Lockheed Martin released a "finalized" design for the production F-35 in the summer of 2002. The F-35 has a nose 12 centimeters (5 inches) longer than the X-35 demonstrator, while the tailplane has been moved back 5 centimeters (2 inches), and the tailfins have been rearranged a bit. All the flight controls, except for the electromechanically driven leading-edge flaps. are driven by an interesting "electro-hydrostatic actuation system (EHAS)", in which the actuators are all hydraulic -- but are self-contained and driven by electrical signals, not operating off a central hydraulic system. 

This gives the advantage of hydraulic power with easier maintenance and greater combat survivability than traditional hydraulic systems. Although the individual weight of each of the EHAS actuators is more than that of a traditional actuator, the overall system weight is less.
Compared to the USAF F-35A CTOL variant, the USN F-35C CV variant has a larger wing and tail, giving it better range and good low-speed carrier landing characteristics. The wing features folding wingtips. Of course, the F-35C has stronger landing gear and an arrester hook. The F-35B STOVL version has shorter tailfins, implemented as part of the weight-reduction redesign.

The Air Force F-35A has a refueling-boom socket behind the cockpit, while the F-35B and F-35C have a retractable refueling probe on the right side of the nose. The tricycle landing gear, with a forward retracting nosewheel and inward-retracting main gear, has single wheels on all assemblies in the F-35A and F-35B. The F-35C differs in having twin wheels on the nose gear to handle hard carrier touchdowns.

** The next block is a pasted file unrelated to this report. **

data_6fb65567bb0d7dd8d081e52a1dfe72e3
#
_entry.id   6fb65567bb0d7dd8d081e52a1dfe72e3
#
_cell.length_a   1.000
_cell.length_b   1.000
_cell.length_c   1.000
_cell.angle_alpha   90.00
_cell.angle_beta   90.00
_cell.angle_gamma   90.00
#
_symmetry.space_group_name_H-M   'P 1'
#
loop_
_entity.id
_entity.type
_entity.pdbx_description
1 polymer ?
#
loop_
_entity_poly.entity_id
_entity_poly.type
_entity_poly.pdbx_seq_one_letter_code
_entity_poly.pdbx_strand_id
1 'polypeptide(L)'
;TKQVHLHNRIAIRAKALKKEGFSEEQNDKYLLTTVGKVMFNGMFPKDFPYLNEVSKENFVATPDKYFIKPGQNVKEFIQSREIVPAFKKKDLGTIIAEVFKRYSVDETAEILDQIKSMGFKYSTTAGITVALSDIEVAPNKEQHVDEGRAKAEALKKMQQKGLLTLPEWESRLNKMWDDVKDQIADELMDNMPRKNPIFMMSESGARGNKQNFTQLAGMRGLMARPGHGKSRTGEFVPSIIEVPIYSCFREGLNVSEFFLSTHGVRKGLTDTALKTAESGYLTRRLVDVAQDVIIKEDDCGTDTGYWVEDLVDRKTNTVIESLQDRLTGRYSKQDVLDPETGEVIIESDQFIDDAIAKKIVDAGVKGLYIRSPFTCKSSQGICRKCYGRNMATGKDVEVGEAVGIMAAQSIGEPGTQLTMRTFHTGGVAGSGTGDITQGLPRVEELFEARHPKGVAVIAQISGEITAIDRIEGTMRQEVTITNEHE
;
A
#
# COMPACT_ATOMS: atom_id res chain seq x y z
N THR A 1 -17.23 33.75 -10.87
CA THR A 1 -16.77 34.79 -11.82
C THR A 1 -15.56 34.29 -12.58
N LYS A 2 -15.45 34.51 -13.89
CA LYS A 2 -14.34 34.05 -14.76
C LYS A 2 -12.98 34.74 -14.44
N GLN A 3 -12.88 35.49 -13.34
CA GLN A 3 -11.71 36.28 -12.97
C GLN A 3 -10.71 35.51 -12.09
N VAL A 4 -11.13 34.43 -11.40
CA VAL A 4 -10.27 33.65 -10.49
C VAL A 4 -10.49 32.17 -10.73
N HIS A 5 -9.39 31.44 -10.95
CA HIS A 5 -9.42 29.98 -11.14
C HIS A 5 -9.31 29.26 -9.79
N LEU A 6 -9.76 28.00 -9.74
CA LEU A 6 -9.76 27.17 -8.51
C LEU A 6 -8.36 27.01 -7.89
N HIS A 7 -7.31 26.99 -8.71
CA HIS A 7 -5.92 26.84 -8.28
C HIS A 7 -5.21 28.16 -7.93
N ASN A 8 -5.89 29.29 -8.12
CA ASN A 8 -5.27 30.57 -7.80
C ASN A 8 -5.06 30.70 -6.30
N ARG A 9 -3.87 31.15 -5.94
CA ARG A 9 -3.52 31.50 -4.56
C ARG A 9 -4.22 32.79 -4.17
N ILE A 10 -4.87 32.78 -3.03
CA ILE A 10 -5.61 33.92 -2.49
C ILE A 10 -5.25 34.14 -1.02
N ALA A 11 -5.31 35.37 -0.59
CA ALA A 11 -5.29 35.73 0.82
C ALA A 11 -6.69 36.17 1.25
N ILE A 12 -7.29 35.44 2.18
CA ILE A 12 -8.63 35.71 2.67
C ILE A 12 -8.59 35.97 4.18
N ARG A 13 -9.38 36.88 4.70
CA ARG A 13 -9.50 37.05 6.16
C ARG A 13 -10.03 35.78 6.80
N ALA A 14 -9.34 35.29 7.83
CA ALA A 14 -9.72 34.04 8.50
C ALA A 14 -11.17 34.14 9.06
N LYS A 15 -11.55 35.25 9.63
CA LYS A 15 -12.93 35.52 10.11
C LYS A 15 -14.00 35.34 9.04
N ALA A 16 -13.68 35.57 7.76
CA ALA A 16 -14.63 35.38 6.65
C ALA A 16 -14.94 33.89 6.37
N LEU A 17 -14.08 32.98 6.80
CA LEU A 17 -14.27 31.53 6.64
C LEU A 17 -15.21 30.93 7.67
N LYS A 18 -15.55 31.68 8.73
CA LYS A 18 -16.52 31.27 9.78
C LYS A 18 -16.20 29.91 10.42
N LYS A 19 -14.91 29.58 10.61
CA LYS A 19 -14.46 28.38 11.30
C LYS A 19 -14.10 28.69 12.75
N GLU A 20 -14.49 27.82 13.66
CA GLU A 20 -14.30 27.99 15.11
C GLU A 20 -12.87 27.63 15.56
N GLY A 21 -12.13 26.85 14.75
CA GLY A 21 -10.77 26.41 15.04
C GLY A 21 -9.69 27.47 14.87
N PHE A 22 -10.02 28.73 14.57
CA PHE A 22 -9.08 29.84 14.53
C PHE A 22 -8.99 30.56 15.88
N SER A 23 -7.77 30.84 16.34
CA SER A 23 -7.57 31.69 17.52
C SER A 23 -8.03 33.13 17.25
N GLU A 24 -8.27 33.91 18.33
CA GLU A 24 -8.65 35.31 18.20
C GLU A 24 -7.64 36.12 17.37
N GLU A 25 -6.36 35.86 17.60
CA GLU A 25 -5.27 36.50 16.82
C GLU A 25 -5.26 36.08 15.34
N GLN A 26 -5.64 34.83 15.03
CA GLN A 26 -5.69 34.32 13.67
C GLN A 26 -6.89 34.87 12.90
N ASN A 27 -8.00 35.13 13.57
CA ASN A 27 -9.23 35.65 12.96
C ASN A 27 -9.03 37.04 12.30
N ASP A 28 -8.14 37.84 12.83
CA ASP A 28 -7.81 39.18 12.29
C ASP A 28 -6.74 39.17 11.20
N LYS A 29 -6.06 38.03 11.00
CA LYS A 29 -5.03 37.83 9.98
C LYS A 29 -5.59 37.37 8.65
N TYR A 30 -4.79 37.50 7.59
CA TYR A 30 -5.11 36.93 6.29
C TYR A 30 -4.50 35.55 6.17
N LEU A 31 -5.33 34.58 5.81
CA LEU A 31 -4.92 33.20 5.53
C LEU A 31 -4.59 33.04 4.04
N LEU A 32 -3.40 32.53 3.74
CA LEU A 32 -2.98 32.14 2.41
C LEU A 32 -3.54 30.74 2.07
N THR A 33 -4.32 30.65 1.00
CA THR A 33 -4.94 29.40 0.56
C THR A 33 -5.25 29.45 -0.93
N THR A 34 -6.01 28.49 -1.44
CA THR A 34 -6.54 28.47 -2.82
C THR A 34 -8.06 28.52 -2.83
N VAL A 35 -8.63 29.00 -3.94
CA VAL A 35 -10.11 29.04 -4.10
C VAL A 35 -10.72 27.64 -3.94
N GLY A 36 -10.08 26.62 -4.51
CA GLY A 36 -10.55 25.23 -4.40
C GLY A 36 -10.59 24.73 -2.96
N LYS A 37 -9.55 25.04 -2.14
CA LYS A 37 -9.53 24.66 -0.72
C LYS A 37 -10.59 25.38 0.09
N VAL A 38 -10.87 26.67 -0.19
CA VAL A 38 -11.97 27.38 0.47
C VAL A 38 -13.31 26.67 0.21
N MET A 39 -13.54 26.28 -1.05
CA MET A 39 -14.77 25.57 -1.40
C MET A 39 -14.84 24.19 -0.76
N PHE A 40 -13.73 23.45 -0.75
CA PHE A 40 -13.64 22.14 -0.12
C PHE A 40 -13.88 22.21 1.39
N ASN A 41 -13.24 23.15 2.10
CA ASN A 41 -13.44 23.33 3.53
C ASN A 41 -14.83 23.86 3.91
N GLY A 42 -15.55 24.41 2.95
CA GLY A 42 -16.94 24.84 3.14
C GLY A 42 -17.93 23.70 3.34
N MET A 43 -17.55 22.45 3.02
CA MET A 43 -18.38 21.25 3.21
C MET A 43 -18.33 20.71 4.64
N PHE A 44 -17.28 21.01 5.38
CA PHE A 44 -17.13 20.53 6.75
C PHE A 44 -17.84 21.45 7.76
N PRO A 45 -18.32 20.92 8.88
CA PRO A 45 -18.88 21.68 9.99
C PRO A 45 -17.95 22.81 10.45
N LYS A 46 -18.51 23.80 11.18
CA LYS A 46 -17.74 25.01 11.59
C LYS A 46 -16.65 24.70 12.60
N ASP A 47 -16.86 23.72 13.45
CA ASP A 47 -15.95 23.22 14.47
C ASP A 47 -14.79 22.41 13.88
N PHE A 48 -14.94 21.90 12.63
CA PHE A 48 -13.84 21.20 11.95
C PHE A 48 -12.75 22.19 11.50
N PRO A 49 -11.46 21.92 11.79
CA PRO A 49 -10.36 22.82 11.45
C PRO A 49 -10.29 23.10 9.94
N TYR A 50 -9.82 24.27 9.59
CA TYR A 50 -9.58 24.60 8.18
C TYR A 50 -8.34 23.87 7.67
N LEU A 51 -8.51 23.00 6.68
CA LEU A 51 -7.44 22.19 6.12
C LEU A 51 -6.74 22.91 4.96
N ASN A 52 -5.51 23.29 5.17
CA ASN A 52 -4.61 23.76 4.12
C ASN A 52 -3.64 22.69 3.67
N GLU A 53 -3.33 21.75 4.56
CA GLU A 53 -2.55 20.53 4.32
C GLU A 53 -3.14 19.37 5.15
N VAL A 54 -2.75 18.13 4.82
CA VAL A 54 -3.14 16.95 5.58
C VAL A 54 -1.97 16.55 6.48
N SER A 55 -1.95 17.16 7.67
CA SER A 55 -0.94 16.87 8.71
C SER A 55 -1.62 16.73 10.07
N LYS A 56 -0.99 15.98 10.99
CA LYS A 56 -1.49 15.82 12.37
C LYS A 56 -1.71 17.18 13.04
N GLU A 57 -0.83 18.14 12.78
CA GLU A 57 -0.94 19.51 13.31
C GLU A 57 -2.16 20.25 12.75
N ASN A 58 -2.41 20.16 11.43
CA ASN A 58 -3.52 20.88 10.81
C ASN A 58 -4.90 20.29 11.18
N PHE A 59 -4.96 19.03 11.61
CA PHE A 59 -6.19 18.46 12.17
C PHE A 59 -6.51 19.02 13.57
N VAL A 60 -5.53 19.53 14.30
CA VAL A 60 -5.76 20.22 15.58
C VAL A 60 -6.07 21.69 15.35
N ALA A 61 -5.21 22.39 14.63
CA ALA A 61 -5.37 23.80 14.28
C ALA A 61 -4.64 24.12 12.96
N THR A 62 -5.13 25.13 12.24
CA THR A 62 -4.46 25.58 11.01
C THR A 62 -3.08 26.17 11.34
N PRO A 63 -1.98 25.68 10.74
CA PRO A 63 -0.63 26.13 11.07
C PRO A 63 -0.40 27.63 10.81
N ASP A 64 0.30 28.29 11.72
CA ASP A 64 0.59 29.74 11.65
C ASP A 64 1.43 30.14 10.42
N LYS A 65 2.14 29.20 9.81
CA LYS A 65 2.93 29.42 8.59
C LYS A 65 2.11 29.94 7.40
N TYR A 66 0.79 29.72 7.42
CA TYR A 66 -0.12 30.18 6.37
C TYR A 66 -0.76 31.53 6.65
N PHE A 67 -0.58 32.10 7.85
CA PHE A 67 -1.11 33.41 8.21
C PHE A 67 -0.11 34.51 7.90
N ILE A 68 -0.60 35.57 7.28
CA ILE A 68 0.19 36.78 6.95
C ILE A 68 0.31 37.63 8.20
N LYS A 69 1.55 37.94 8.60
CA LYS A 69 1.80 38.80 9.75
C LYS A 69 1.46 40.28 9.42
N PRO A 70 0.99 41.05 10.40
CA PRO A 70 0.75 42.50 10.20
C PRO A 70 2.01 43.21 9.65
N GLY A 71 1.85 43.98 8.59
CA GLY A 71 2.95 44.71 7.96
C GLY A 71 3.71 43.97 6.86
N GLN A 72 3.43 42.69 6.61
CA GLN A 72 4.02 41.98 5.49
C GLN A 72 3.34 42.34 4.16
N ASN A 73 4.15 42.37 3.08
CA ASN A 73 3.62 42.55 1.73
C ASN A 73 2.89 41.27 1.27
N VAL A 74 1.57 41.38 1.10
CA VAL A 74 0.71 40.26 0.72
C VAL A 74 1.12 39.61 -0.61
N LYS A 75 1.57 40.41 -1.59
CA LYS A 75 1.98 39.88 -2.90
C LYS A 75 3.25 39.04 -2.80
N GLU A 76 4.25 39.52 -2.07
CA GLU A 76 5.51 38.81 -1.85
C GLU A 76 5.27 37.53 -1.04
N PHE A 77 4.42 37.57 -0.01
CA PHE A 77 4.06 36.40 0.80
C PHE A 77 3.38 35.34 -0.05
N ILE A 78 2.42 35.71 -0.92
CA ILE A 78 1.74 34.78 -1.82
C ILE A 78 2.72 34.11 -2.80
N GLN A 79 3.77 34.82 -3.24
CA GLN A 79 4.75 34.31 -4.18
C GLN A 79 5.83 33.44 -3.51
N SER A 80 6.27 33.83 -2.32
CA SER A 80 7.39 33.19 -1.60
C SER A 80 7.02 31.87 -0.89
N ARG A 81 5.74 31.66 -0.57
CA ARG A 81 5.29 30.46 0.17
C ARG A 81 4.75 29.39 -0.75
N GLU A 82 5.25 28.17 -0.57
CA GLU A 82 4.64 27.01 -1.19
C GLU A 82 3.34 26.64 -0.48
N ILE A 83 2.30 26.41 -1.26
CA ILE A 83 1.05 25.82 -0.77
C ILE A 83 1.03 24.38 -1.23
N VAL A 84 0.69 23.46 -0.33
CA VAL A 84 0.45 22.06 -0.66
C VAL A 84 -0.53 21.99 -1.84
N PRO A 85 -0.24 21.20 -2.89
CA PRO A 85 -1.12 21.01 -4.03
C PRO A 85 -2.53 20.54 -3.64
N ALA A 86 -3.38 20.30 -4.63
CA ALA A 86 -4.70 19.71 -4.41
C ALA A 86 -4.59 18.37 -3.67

The F-35's airframe makes heavy use of composite materials, with much work placed on reducing the cost of composite assemblies, which have traditionally been extremely expensive. In fact, the F-35 has been designed to be as cheap to manufacture as possible, using the latest computer-aided design and manufacturing tools.
The F-35 is powered by a modified version of the P&W F119 engine, designated the "F135". While it is as powerful as the original F119, it is much cheaper, as it uses lower-cost components at the expense of greater weight. It has the same thrust levels as the F119, with 151 kN (15,420 kgp / 34,000 lbf) dry thrust and up to 222 kN (22,675 kgp / 50,000 lbf) afterburning thrust. The engine intake ducting is arranged in a "serpentine" fashion to eliminate radar reflections from the compressor blades.

Although the P&W F119 engine was selected as the basis for the different engine options of the JSF, in 1995 the US Congress indicated a need for an "Alternate Engine" as a backup plan. The GE F120, originally designed for the F-22 Raptor program in competition with the P&W F119, was selected as the Alternate Engine, and modifications to the F120 as the "F136" for the F-35 are under development by a collaboration of GE, Allison, and Rolls-Royce. Thrust levels will of course be similar to those of the F119. The F136 Alternative Engine program has been controversial, with efforts in Congress to cut the program, but so far it has survived.

The shaft-driven lift fan for the STOVL F-35B is built by Rolls-Royce / Allison, and provides up to 80 kN (8,150 kgp / 18,000 lbf) of lift thrust.